CU’s 4/20 pot smoke-out draws crowd of 10,000
Police issue zero tickets during annual marijuana celebration
By Vanessa Miller / April 20, 2008
BOULDER — “Nine, eight, seven …”
A crowd of about 10,000 people collectively began counting down on the University of Colorado’s Norlin Quadrangle just before 4:20 p.m. Sunday.
Yet the massive puff of pot smoke that hovers over CU’s Boulder campus every April 20 — the date of an annual, internationally recognized celebration of marijuana — began rising over the sea of heads earlier than normal this year.
“Oh forget it,” one student said, aborting the countdown to 4:20 p.m. and lighting his pipe early. He closed his eyes, taking a deep, long drag.
Although it’s become an annual and renowned event at CU, this year’s 4/20 celebration was different in some ways than in many previous years: The crowd was so large it migrated from the long-traditional site of Farrand Field to the larger Norlin Quad; festivities kicked off earlier than normal with daytime concerts; and CU police handed out zero citations.
“At this point, none are anticipated,” said CU police Cmdr. Brad Wiesley.
Officers in the past have gone to great lengths to catch people in the illegal act of smoking pot on 4/20.
In 2006, CU police dispatched undercover photographers to snap pictures of smokers. Photos of 150 alleged offenders then were posted on the department’s Web site, and witnesses were offered $50 to positively identify the suspects — who then were ticketed. Another year, smokers on Farrand were doused with sprinklers.
“We can’t do the same thing year after year,” Wiesley said hours before Sunday’s smoking began. “So I doubt we’ll do anything like the pictures. … There’s no way our 12 to 15 officers are going to be able to deal with a crowd of 10,000. We just can’t do strong enforcement when we’re outnumbered 700 or 800 to one.”
About 15 CU officers and a half-dozen deputies with the Boulder County Sheriff’s Office had a presence Sunday among the mass of pot smokers, who bounced giant balls and tossed Frisbees through the haze. CU police did handle four medical-related calls for health issues including dehydration; two people were taken to Boulder Community Hospital.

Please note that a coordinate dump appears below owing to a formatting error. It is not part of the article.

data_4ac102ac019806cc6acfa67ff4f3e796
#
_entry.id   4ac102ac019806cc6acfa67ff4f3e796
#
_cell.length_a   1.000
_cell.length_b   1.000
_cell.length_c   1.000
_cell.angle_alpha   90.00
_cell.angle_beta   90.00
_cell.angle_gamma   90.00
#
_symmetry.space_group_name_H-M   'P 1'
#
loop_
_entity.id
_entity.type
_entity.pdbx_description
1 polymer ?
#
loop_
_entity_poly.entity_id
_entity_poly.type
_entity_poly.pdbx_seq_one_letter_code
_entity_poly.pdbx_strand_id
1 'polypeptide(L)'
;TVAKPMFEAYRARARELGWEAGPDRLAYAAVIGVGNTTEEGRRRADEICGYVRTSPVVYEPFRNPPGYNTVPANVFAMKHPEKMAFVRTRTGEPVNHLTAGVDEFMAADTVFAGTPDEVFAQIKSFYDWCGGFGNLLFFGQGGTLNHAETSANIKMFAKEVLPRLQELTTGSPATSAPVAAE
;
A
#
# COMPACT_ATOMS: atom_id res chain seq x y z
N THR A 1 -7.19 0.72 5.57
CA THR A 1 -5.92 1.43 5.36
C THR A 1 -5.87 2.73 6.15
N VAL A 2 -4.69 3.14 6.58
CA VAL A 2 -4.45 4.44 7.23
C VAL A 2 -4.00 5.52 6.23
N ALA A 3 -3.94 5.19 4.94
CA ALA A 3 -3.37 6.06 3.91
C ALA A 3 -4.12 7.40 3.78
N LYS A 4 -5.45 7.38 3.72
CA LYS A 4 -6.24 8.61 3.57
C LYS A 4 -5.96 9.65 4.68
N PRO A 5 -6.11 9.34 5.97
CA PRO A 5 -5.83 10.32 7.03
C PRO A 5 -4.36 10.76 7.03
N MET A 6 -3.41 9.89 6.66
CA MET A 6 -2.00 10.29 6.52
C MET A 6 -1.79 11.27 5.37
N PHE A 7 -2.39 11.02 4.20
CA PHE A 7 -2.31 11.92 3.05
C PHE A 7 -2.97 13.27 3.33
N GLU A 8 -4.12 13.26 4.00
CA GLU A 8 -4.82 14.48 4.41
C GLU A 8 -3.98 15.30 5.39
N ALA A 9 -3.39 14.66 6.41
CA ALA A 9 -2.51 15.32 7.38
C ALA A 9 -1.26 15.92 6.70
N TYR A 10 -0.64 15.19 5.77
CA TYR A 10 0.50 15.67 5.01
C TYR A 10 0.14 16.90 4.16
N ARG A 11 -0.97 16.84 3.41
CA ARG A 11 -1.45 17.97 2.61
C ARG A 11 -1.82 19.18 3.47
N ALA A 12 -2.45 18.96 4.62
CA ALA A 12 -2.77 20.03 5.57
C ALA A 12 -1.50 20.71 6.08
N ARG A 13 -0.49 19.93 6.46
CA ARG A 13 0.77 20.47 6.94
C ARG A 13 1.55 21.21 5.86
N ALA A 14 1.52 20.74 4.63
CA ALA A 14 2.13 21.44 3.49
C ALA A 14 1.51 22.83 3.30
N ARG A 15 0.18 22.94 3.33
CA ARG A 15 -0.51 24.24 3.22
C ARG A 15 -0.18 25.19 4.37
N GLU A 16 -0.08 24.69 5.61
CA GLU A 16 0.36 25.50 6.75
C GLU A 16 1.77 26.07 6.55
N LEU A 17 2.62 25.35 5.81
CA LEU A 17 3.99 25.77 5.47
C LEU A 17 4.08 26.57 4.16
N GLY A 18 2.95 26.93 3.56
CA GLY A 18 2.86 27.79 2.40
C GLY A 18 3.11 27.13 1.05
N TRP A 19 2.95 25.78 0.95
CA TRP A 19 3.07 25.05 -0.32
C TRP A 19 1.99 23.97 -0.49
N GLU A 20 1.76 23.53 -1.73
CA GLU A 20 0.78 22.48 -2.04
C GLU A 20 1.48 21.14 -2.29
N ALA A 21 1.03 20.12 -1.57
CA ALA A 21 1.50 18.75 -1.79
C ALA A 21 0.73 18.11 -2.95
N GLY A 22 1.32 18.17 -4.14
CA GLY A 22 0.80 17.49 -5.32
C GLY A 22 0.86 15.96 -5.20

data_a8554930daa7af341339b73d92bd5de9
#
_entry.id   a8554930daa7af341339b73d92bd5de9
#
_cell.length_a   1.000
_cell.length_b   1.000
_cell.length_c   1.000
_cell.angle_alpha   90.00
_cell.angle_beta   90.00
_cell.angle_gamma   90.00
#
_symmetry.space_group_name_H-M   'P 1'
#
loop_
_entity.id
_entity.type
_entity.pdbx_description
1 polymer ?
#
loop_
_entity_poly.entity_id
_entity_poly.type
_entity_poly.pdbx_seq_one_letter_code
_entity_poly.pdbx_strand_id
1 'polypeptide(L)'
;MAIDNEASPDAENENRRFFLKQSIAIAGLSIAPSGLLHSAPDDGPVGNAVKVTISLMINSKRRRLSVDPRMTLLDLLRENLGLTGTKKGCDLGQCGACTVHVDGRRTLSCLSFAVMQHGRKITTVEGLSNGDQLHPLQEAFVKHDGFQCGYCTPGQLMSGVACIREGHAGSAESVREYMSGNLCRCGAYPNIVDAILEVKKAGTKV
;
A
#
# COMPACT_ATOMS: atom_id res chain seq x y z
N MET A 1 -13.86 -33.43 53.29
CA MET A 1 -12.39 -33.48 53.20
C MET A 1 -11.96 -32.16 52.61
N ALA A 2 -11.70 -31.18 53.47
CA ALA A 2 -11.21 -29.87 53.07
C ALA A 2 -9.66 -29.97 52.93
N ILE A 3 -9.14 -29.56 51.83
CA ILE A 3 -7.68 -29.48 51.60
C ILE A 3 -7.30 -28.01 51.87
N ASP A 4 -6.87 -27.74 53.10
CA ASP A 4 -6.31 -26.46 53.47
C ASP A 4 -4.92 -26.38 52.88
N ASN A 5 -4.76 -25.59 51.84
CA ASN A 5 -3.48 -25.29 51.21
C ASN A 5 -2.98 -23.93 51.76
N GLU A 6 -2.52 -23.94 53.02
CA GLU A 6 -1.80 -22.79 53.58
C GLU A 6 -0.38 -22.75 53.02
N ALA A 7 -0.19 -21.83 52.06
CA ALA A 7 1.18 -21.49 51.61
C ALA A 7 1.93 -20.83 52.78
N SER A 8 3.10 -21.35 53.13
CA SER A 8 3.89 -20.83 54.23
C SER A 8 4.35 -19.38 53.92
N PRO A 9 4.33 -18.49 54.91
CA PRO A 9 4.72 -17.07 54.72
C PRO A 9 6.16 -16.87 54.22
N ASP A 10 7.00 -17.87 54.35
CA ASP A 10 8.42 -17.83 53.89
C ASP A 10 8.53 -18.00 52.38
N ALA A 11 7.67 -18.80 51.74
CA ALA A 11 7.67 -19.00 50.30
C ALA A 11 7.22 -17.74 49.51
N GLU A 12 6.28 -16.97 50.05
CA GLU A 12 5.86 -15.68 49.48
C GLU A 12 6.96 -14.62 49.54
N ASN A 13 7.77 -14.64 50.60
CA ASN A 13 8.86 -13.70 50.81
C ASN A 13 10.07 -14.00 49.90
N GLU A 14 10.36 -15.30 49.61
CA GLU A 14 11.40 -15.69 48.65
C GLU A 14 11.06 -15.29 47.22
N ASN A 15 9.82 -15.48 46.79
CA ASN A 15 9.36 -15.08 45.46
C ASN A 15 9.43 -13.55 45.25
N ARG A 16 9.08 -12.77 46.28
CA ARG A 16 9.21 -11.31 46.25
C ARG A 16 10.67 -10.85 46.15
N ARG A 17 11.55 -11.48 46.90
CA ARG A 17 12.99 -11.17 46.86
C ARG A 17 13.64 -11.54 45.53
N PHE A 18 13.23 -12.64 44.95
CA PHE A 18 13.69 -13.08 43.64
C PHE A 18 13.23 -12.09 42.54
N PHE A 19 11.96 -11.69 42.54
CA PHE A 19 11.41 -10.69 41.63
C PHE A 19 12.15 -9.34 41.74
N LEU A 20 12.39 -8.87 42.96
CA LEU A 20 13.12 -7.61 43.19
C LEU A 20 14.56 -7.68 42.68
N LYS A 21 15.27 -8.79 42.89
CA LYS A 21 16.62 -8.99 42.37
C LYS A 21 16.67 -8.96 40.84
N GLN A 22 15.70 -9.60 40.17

Closer to downtown, a more “adult” 4/20 gathering also took place at Boulder’s Central Park for non-students looking to avoid the CU foot traffic. But that event had a much smaller turnout and was mostly uneventful.
The crowd size at last year’s CU gathering was rumored to have topped 5,000, Wiesley said, meaning this year’s gathering drew about double.
“I guess it’s not like they had to cut a 4 p.m. class to go do it,” Wiesley said, speculating as to why so many more people showed up. “People are not all that busy at 4:20 p.m. in the afternoon on a Sunday.”
From the steps of Norlin Library, some of the thousands present said the turnout appeared comparable to that of a peace march or protest.
“You guys need to go stand on those stairs,” one girl shouted to her friends, who were seated in a circle on the quadrangle grass. “You don’t even understand.”
Smoke-out participants — thousands of whom wore green or T-shirts promoting pot — climbed trees, played the bongos, snapped pictures and had miniature picnics.
That, of course, after they sparked the weed they had come to smoke.
CU freshman Emily Benson, 19, of Kansas City, said she thinks the decriminalization of marijuana will become a hot topic in the upcoming political season and said she felt part of something bigger than just a smoke-out on Sunday.
“We’re at the starting point of a movement,” she said. “This is a big part of the reason I applied here — for the weed atmosphere.”
Although CU junior Max Lichtenstein, 21, isn’t into marijuana or smoking, he also felt Sunday’s event was a chance to do something “bigger” than himself. He passed out 126 Rice Krispies treats with messages attached asking that they act out against the injustices in Darfur.
“Tomorrow, when you’re sober … call the White House at 202-456-1414,” the note read.
“I just like being generous and doing nice things,” he said. “I’m like a good Samaritan.”
CU senior Tyler Molvig, 24, said that rather than condemning the smoke-out, CU and the city should embrace it as a money-making opportunity.
“I mean, it’s gonna happen regardless,” he said.
Entrepreneur Barrett Betz, 20, conceived of the potential financial benefit 4/20 holds earlier this year, and sold peanut butter and jelly sandwiches, Hostess snack cakes and bottled water for a $1.
“Peanut butter and jelly!” he screamed to passers-by who were parched and eager to satisfy their munchies. “I’m doing very well.”
One woman was hopeful Betz’s treats were charged with some special ingredients.
“Are these magical?” she asked, only to be disappointed. “Why aren’t you selling magical ones? I mean, it’s cool — but c’mon.”
Source. / Daily Camera
Thanks to Roger Baker / The Rag Blog